To the UConn Community:
On June 19, 1865, two and a half years after President Abraham Lincoln signed the Emancipation Proclamation on New Year’ Day 1863, the Union army reached Galveston, Texas, and enforced the executive order to free all people enslaved in Confederate territories. All people held as slaves in the United States were finally free.
Juneteenth has been celebrated by African American communities since the late 1800s. Momentum for declaring Juneteenth a federal holiday has grown since then, thanks in part to the work of activists like Opal Lee, the “Grandmother of Juneteenth,” who at age 89 started a walking campaign from Fort Worth, Texas, to Washington, D.C., to raise awareness about the importance of this holiday. The nation reached a threshold moment during the protests following the unjust deaths of George Floyd, Breonna Taylor, and Ahmaud Arbery. Juneteenth became a federal holiday in 2021. Here in Connecticut, it will become a state holiday on June 19th, 2023.
Juneteenth provides a moment to celebrate and to reflect. Today, we celebrate freedom. We also celebrate the African American community that has contributed so much to our nation. However, Juneteenth also provides a moment to reflect on the terrible toll of slavery and its legacies of systemic racism and inequality that continue today. Rather than rewriting our history to ignore our worst moments, Juneteenth provides us a day to recommit ourselves to the freedom we hold so sacred, especially by committing ourselves to equity, equality, and justice.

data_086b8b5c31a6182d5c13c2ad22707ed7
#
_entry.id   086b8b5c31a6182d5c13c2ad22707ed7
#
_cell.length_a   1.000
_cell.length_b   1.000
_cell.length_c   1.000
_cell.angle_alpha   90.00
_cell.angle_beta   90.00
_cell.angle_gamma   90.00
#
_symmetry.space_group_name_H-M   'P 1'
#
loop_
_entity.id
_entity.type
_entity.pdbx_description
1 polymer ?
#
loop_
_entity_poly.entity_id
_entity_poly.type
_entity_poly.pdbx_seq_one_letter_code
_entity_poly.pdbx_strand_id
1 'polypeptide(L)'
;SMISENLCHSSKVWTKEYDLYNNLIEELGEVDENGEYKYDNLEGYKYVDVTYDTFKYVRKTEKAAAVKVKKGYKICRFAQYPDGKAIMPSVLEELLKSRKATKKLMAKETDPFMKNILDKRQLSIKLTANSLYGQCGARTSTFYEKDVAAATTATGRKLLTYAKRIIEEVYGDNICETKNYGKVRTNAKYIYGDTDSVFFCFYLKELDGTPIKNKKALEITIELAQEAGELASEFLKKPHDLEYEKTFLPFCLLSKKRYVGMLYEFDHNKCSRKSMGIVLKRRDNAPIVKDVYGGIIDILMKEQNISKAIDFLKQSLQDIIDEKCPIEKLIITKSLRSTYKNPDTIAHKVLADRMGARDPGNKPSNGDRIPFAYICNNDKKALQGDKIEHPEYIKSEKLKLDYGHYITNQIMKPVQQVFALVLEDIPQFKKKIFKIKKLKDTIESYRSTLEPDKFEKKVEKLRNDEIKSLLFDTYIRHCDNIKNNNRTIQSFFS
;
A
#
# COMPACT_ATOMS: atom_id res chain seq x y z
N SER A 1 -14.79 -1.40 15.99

According to Dr. Matt Delmont, professor of African American History and the History of Civil Rights at Dartmouth College, Juneteenth is about addressing the issues that continue to face the Black community. Issues such as healthcare disparities, racialized violence, systemic racism and bans on teaching Critical Race Theory (CRT) in classrooms. Dr. Carolyn Calloway, chair of African American and African Diaspora Studies at Indiana University states that “Juneteenth is a way of calling attention to some of America’s sins, while acknowledging the beautiful possibilities for redemption.” The national holiday is also, “a reminder of our collective struggle for freedom and a commitment to protect all that it entails, including voting rights and equity in justice,” says Dr. Jeffrey Ogbar, professor of history at UConn.
As a community, we must pledge to continue raising our voices in support of freedom and in support of abolishing the barriers that limit people’s freedoms. In particular, we must demand the abolition of hate and racism, of sexism and sexually based harassment and violence, of homophobia and transphobia, of antisemitism and islamophobia, of xenophobia, and of all forms of identity-based oppression. Let us commit to being the light!
As Dr. Martin Luther King, Jr. reminds us, “Darkness cannot drive out darkness; only light can do that. Hate cannot drive out hate; only love can do that.” Let us commit to being the change we want to see to make our campuses, community, and country more equitable, equal, and just.
Happy Juneteenth National Independence Day! To learn more about the holiday, as well as to find local celebrations, please visit this wonderful resource put together by the UConn Library.
Dr. Willena Kimpson Price
Director – H. Fred Simons African American Cultural Center
Affiliate Faculty, Africana Studies Institute
Dr. Frank Tuitt
Vice President & Chief Diversity Officer
Office for Diversity and Inclusion
Dr. Jeffrey Hines
Associate Vice President & Chief Diversity Officer
Dr. Anne D’Alleva
Interim Provost and Executive Vice President for Academic Affairs
Office of the Provost